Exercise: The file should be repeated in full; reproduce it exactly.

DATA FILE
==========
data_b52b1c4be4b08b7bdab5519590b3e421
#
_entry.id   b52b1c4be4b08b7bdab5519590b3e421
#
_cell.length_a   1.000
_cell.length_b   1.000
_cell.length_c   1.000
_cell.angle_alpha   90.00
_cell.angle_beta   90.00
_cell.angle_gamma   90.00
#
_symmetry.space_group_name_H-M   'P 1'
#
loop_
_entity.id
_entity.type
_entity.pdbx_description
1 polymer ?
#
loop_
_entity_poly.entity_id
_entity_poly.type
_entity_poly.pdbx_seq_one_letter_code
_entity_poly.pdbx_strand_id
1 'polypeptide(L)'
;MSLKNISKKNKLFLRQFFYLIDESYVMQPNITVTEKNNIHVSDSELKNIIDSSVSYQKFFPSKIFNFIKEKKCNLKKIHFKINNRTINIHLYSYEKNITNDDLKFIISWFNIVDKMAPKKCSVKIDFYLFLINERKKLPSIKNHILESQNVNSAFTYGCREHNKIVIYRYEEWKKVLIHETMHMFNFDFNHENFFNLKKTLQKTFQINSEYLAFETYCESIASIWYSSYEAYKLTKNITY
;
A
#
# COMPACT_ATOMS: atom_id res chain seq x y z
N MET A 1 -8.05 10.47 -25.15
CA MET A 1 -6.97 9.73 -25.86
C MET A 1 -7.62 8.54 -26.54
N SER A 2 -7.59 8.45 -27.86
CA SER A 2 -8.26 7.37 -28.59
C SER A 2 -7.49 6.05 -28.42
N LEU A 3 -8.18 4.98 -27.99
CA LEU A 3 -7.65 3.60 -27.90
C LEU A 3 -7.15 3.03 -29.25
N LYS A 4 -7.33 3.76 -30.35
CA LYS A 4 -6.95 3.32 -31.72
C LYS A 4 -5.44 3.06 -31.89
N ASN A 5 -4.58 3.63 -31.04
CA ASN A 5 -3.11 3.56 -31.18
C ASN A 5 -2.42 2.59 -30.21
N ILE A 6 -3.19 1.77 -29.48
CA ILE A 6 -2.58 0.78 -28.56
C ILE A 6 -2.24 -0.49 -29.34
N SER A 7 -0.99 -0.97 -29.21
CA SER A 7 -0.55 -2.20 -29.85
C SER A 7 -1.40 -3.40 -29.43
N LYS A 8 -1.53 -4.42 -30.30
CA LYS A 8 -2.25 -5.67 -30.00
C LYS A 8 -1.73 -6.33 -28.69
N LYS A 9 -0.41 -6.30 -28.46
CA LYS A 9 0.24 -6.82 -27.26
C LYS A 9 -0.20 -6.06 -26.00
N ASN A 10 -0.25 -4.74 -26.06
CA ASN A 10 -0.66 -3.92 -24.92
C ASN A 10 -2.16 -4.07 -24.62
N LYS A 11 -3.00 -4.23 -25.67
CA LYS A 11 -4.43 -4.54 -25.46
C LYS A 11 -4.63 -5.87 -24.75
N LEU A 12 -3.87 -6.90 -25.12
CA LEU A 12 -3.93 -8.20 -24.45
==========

data_b52b1c4be4b08b7bdab5519590b3e421
#
_entry.id   b52b1c4be4b08b7bdab5519590b3e421
#
_cell.length_a   1.000
_cell.length_b   1.000
_cell.length_c   1.000
_cell.angle_alpha   90.00
_cell.angle_beta   90.00
_cell.angle_gamma   90.00
#
_symmetry.space_group_name_H-M   'P 1'
#
loop_
_entity.id
_entity.type
_entity.pdbx_description
1 polymer ?
#
loop_
_entity_poly.entity_id
_entity_poly.type
_entity_poly.pdbx_seq_one_letter_code
_entity_poly.pdbx_strand_id
1 'polypeptide(L)'
;MSLKNISKKNKLFLRQFFYLIDESYVMQPNITVTEKNNIHVSDSELKNIIDSSVSYQKFFPSKIFNFIKEKKCNLKKIHFKINNRTINIHLYSYEKNITNDDLKFIISWFNIVDKMAPKKCSVKIDFYLFLINERKKLPSIKNHILESQNVNSAFTYGCREHNKIVIYRYEEWKKVLIHETMHMFNFDFNHENFFNLKKTLQKTFQINSEYLAFETYCESIASIWYSSYEAYKLTKNITY
;
A
#
# COMPACT_ATOMS: atom_id res chain seq x y z
N MET A 1 -8.05 10.47 -25.15
CA MET A 1 -6.97 9.73 -25.86
C MET A 1 -7.62 8.54 -26.54
N SER A 2 -7.59 8.45 -27.86
CA SER A 2 -8.26 7.37 -28.59
C SER A 2 -7.49 6.05 -28.42
N LEU A 3 -8.18 4.98 -27.99
CA LEU A 3 -7.65 3.60 -27.90
C LEU A 3 -7.15 3.03 -29.25
N LYS A 4 -7.33 3.76 -30.35
CA LYS A 4 -6.95 3.32 -31.72
C LYS A 4 -5.44 3.06 -31.89
N ASN A 5 -4.58 3.63 -31.04
CA ASN A 5 -3.11 3.56 -31.18
C ASN A 5 -2.42 2.59 -30.21
N ILE A 6 -3.19 1.77 -29.48
CA ILE A 6 -2.58 0.78 -28.56
C ILE A 6 -2.24 -0.49 -29.34
N SER A 7 -0.99 -0.97 -29.21
CA SER A 7 -0.55 -2.20 -29.85
C SER A 7 -1.40 -3.40 -29.43
N LYS A 8 -1.53 -4.42 -30.30
CA LYS A 8 -2.25 -5.67 -30.00
C LYS A 8 -1.73 -6.33 -28.69
N LYS A 9 -0.41 -6.30 -28.46
CA LYS A 9 0.24 -6.82 -27.26
C LYS A 9 -0.20 -6.06 -26.00
N ASN A 10 -0.25 -4.74 -26.06
CA ASN A 10 -0.66 -3.92 -24.92
C ASN A 10 -2.16 -4.07 -24.62
N LYS A 11 -3.00 -4.23 -25.67
CA LYS A 11 -4.43 -4.54 -25.46
C LYS A 11 -4.63 -5.87 -24.75
N LEU A 12 -3.87 -6.90 -25.12
CA LEU A 12 -3.93 -8.20 -24.45